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    how do you do these questions in the heinnmann book?
    ex 2c Q10 (the locus of z+1/z for which the imaginary part is 0)

    ex 2c Q12

    no idea how to draw arg((z-2)/(z-2i)) = 3pi/4. and that it represents an arc of a circle and that |z-4|/|z-1| is constant on this circle.

    also, Find the values of z coerresponding to the points in which this circle is cut by the curve given by: |z-1|+|z-4| =5and ques 14 (a)

    Also having probs on ex 2D ques 14,15,16 and 18

    sorry for all the questions! - just spent hours revising complex numbers, and have no idea how to do these sort of problems

    Phil
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    2C
    10. Just set Im(z + 1/z) = 0.

    12. http://www.thestudentroom.co.uk/show....php?p=2407614

    14a. Read RichE's post in the thread above.

    2D
    14. Set Re(w)=0, then see what that might inspire.

    15. http://www.thestudentroom.co.uk/t87130.html

    16 & 18. What parts are you having trouble with here?
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    (Original post by Phil23)
    how do you do these questions in the heinnmann book?
    ex 2c Q10 (the locus of z+1/z for which the imaginary part is 0)
    Let z=x+iy.
    z+(1/z)=(x+iy)+[1/(x+iy)
    =(x+iy)+[(x-iy)/(x+iy)(x-iy)]
    =(x+iy)+[(x-iy)/(x^2+y^2)]
    =x+iy+x/(x^2+y^2)-iy/(x^2+y^2)
    =[x+x/(x^2+y^2)]+i[y-y/(x^2+y^2)]
    Imaginary part is zero then:
    y=y/(x^2+y^2)
    x^2+y^2=1
    That is, we have a circle centre the origin and radius 1.
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    Help im a bit stuck with a matricies question.

    Could anyone help me with how to prove that 9 is an eigenvalue of

    1 0 4
    0 5 4
    4 4 3

    Its question 5b) of the june 02 paper. iv read the answer scheme but still cant make head or tail of it.

    ta
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    Call the matrix A, then k is an eigenvalue if det(A - kI) = 0. So plug in 9 in the LHS and show that it equals zero.
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    (Original post by Gaz031)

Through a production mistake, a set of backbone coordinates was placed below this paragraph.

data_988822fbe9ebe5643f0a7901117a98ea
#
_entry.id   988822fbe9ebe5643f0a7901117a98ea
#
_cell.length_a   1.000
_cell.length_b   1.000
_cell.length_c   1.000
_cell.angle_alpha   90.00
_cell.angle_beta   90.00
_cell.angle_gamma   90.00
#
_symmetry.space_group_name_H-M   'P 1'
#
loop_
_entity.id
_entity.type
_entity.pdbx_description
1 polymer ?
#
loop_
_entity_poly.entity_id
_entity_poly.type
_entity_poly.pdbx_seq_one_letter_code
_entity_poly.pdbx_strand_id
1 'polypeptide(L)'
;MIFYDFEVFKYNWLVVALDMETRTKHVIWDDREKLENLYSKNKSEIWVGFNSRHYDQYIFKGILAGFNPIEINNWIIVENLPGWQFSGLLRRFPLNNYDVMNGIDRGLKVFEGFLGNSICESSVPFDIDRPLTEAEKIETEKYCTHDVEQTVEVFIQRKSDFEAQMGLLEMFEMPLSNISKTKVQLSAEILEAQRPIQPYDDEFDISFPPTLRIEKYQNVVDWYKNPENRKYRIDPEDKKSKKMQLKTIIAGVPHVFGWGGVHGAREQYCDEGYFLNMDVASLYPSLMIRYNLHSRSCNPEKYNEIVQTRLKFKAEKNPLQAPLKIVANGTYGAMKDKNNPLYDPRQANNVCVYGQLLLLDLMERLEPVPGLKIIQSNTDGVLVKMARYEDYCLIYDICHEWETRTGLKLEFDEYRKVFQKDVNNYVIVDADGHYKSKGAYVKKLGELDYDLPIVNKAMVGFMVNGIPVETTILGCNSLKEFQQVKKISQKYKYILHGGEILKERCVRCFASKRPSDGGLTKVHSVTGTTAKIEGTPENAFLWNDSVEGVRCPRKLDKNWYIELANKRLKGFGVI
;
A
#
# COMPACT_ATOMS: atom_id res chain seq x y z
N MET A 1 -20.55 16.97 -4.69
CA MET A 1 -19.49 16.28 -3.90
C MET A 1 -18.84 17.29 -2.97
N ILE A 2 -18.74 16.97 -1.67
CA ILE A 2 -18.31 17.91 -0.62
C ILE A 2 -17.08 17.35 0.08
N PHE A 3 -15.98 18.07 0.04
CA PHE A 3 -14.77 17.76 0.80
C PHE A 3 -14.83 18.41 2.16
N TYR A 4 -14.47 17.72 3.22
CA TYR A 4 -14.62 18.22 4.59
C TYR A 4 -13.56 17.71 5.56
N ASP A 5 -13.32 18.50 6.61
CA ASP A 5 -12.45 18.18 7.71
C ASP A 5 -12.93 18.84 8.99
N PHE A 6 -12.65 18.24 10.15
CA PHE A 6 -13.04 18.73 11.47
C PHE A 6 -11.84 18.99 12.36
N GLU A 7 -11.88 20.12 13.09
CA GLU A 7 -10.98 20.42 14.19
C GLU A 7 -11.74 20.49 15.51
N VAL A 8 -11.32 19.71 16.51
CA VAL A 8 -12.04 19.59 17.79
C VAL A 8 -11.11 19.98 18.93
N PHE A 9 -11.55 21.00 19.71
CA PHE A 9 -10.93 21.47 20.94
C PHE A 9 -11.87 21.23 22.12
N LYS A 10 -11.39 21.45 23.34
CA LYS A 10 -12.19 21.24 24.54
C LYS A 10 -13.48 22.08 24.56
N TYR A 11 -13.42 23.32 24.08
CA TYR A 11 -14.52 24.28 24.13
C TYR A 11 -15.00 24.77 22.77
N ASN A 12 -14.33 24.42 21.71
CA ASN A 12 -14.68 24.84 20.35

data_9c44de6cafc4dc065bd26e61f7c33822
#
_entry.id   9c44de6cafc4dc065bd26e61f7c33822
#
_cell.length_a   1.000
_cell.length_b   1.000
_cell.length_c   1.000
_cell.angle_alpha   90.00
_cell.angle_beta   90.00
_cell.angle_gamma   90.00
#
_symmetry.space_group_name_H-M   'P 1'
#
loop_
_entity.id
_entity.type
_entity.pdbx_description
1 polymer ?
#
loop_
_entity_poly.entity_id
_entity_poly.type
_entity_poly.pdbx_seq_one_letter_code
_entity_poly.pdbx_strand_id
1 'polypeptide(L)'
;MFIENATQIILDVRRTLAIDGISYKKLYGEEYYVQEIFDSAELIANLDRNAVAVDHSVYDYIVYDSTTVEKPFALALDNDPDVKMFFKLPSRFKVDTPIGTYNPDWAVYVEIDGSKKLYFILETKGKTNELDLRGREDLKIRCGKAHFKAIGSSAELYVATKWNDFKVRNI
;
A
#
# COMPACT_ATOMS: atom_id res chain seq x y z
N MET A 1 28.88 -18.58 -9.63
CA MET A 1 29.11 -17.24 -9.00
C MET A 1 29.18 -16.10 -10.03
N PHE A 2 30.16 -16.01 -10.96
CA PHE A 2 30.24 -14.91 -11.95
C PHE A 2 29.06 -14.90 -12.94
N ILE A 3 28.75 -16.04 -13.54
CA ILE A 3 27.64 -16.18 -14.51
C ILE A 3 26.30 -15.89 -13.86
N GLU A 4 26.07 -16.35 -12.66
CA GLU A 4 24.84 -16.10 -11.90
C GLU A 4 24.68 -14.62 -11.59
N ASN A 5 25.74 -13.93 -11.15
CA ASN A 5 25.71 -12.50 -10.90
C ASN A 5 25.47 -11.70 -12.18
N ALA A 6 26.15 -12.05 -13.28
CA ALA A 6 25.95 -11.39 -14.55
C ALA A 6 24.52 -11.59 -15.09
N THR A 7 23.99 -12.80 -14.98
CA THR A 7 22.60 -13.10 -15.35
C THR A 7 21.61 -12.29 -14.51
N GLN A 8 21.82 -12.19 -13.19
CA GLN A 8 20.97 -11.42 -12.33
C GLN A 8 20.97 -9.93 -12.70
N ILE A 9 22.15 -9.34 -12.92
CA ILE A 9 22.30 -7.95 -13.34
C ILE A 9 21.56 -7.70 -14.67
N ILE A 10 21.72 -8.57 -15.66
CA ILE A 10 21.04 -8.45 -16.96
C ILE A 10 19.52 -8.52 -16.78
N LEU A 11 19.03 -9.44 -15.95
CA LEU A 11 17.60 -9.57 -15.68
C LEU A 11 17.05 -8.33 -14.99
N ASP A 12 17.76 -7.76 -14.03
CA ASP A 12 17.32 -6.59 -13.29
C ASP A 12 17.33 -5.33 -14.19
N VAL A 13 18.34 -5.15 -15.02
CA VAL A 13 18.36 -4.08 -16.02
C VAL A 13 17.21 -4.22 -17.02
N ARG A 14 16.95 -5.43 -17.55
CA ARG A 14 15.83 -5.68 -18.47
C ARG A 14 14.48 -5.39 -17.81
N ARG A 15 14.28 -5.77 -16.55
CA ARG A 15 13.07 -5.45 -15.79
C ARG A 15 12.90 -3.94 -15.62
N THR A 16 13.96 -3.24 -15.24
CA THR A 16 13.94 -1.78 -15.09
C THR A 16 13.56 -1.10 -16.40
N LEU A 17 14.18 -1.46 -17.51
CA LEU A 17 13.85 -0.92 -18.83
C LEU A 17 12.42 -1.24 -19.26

Let z=x+iy.
    z+(1/z)=(x+iy)+[1/(x+iy)
    =(x+iy)+[(x-iy)/(x+iy)(x-iy)]
    =(x+iy)+[(x-iy)/(x^2+y^2)]
    =x+iy+x/(x^2+y^2)-iy/(x^2+y^2)
    =[x+x/(x^2+y^2)]+i[y-y/(x^2+y^2)]
    Imaginary part is zero then:
    y=y/(x^2+y^2)
    x^2+y^2=1
    That is, we have a circle centre the origin and radius 1.
    i did that then i was trying to sub back into the Re eqtn - dont i do that and why? I havte complex numbers soooo much :rolleyes:
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    14a on 2C and,16 and 18 from exercise 2D - anyone know how to do these?
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    I think 14a is now taken care of. So again:
    (Original post by dvs)
    16 & 18. What parts are you having trouble with here?
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    the whole COURSE!
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    (Original post by dvs)
    I think 14a is now taken care of. So again:
    i did something random and got |z-1.5i|<=|z-2.5i| but not sure whether this is right - got no confidence you see - i got the shaded bit being the part under the line of y=2 (is this correct)

    for 18 - i dont get the 2nd-4th bits - i.e. from show that if the point representing z lies..bla bla, to teh indicating which region the positive real axis of the z plane is mapped. Also, how do you guys know what method to use - i just have no idea where to start on some of these questions - on the other question you posted somewhere you took u and v to be the subject, but i made x and y to be my subject and plugged in Im(w) and Re(w) into that - i'm so lost here - can you use both methods - and the three methods they use in the book - i've only come across where they use the making the u and v in terms of x and y - never seen anything else

    also, anyone know how to do question 14 on 2d too? - the showing it lies between -i and i think?

    pk
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    anyone know how to do question 14 on 2d too? - the showing it lies between -i and i think?
    I'll assume you know how to do the first part, so:
    P represents w=u+iv.
    Q represents z=x+iy.
    u=\frac{2x}{x^{2}+(y+1)^{2}},v=\  frac{x^{2}+y^{2}-1}{x^{2}+(y+1)^{2}}
    P describes the portion of the imaginary axis between -i and i.
    Re(w)=u=0 so x=0.
    Hence v=\frac{(y^{2}-1)}{(y+1)^{2}}
    We have -1<Im(w)<1 so -1<\frac{(y^{2}-1)}{(y+1)^{2}}<1.
    If we were to break this into two inequalities we need:
    (1) -y^2-2y-1<y^2-1 so 0<2y^2+2y so 0<2y(y+2) so either y>0 or y<-2.
    (2) y^2-1<y^2+2y+1 so 0<2y+2 so 0<2(y+1) so y>-1.
    Hence, putting the inequalities together we have y>0.
    But x=0 and z=x+iy is represented by Q, so Q describes the whole of the positive imaginary axis.

    Sorry about mixing tex and non tex. Fractions written with tex are so much better but it seems to write -1<Im(w)<1 as -1&lt;Im(w)&lt;1 for some very strange reason
 
 
 
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